Private exchanges will only help to speed up adoption as the buy side is afforded greater control/transparency and the supply side, tangible yield/inventory management & higher sell through rates.


    • Hi Paul,

      Would be good to chat further on this. I certainly see the potential for mobile advertising in the future, for now I find the format to be slow, overly intrusive and not customer centric. I’m not convinced mobile display ads get a great response rate in any sector right now. I’m happy to be proven wrong.


  3. Nathan –

    Interesting take, but I think that irrespective of perceived technical challenges, the question is – for those who do see display, does it drive value? We run test/control groups across clients, and find, without fail, that there is tremendous lift post-impression.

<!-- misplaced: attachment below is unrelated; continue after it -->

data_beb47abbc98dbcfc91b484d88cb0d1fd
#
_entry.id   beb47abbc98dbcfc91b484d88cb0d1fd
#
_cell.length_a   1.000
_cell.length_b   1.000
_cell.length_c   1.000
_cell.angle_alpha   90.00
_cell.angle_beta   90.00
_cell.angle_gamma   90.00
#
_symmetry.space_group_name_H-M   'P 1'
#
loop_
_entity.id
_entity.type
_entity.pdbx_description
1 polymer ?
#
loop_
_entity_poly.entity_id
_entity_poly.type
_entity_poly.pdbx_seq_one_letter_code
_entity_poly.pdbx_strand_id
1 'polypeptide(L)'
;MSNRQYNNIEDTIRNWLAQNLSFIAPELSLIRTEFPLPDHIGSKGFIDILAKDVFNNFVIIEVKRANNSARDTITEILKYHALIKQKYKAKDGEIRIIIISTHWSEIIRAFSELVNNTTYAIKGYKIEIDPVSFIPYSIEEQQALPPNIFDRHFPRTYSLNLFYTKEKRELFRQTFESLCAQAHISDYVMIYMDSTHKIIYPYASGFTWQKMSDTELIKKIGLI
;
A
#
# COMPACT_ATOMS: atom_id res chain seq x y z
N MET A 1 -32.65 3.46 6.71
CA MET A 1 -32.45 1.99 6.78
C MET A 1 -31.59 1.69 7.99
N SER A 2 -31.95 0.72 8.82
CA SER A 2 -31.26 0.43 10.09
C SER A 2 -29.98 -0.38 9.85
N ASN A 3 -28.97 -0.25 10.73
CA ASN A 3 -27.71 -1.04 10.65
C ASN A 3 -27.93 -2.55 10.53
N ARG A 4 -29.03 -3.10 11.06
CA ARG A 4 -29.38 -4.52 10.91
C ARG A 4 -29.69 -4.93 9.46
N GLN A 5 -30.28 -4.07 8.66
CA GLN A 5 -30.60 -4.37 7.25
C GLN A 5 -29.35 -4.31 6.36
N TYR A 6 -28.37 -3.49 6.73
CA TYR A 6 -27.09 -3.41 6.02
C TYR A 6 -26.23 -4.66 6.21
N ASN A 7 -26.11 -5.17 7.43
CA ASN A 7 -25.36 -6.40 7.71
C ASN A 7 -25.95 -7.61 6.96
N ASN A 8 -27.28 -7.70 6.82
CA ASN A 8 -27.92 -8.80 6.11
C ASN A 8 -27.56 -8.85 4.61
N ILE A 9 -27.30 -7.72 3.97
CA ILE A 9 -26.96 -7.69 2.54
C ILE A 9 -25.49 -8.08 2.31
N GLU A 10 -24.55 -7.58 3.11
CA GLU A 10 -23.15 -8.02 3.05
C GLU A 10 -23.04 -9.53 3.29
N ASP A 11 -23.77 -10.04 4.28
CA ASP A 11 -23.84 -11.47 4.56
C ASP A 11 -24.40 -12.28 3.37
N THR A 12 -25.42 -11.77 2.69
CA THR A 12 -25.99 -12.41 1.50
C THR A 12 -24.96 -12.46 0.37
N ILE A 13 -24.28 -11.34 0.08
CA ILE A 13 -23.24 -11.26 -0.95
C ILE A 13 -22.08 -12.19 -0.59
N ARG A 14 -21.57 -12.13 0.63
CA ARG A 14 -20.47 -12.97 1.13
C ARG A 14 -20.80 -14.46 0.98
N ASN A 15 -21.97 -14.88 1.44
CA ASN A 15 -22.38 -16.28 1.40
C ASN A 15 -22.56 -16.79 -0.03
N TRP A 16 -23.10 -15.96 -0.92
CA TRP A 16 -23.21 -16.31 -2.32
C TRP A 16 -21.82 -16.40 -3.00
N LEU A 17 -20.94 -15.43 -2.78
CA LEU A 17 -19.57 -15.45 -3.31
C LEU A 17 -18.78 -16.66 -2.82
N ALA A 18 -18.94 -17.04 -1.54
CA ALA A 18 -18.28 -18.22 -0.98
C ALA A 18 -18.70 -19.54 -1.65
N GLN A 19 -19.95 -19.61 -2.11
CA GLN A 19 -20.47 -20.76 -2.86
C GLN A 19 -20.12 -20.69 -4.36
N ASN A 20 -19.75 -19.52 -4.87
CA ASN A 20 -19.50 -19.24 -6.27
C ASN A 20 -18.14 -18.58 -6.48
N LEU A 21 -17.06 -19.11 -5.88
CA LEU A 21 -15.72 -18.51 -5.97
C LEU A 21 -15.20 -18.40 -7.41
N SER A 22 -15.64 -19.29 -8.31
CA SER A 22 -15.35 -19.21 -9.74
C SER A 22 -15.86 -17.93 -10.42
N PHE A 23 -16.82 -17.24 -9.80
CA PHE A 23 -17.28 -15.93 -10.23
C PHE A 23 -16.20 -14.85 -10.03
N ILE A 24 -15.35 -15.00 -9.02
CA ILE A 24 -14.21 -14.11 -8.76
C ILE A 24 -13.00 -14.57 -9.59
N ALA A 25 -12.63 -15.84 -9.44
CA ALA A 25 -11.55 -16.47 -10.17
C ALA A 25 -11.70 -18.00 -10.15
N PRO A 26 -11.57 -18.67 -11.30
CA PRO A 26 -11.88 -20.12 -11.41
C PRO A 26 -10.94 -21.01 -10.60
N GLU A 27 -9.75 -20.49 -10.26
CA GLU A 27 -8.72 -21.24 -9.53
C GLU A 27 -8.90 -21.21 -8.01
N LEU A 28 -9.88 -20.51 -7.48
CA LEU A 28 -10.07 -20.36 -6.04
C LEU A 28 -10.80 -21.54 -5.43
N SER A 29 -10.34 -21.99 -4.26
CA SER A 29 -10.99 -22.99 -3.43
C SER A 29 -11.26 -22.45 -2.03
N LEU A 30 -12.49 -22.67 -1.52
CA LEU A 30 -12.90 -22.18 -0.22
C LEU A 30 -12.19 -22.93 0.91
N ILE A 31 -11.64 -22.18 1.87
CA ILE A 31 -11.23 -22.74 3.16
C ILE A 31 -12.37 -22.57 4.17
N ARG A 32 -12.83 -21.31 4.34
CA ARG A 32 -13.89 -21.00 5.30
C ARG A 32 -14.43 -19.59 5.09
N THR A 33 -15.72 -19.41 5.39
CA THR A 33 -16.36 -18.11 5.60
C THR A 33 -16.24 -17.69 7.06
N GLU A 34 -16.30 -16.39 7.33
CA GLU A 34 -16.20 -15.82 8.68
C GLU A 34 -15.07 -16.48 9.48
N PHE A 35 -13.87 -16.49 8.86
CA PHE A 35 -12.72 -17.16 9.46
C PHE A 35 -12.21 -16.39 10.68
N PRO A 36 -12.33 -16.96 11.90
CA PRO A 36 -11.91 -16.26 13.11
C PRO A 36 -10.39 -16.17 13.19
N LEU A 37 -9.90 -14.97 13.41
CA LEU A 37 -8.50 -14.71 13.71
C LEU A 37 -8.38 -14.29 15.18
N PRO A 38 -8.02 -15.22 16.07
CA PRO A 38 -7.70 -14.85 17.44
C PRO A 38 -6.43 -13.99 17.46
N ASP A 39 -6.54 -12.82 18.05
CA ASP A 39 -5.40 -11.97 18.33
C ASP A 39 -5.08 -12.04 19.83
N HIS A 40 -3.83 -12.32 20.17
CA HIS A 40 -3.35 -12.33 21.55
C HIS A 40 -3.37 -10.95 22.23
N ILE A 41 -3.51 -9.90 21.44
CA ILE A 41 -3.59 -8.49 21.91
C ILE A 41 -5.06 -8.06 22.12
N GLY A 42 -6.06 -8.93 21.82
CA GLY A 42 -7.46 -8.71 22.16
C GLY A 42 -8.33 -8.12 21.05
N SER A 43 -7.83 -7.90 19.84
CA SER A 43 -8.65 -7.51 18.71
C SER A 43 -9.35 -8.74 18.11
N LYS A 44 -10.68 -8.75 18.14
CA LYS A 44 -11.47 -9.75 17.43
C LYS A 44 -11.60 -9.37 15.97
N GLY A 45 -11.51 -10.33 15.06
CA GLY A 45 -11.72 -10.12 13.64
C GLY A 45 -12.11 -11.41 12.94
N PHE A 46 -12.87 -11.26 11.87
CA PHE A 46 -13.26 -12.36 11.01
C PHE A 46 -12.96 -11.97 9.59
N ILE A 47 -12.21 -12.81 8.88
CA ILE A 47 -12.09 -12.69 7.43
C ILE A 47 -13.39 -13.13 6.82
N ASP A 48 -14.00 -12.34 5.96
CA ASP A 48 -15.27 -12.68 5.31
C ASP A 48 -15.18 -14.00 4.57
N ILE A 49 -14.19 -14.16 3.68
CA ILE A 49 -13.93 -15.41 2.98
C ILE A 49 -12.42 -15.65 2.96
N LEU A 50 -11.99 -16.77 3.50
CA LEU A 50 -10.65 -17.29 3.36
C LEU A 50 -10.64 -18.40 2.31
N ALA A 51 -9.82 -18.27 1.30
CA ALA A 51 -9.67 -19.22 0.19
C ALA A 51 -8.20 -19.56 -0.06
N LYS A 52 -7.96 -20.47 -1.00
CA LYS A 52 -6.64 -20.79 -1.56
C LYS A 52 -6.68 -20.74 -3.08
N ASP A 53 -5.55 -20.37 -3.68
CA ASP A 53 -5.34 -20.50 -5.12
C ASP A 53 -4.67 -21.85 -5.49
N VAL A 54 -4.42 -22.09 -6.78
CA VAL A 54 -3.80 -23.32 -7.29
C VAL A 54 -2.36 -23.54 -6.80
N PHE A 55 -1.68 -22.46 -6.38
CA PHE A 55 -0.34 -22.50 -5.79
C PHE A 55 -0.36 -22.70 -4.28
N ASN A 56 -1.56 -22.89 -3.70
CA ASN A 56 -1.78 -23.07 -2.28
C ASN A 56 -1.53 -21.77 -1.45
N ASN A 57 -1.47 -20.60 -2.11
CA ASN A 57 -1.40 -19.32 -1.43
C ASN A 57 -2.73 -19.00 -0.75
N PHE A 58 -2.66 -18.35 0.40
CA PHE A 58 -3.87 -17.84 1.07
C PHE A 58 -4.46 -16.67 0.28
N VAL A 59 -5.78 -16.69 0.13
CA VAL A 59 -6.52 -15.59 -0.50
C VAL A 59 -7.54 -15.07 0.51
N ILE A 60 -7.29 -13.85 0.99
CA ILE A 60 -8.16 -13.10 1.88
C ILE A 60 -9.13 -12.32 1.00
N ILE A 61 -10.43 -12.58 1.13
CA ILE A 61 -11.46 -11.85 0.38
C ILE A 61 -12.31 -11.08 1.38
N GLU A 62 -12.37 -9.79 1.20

4. Nathan seems to assume a certain kind of marketing event is taking place. Using mobile for targeting in a way that leverages the location-based power of mobile to engender direct engagement at the retail level has been pretty darn spiffy.

    Of course, it is Nathan’s perogative to be a laggard, but why read Adexchanger if you aren’t going to be on the bleeding edge! 🙂

  5. I would agree with Nathan to a certain extent here. I think we should see more evolution, both on the advertiser and publisher side. Folks like inmobi, admob, buzzcity, etc should start allowing for targeting beyond just geo & device. Websites should see more serious / transactional traffic from mobiles. Ex: expedia.com in the US even today get less than 2-3% of their sales from mobile devices. Unless we see this improving, there will be very little collaboration like what we are seeing in the internet/traditional website display inventory space.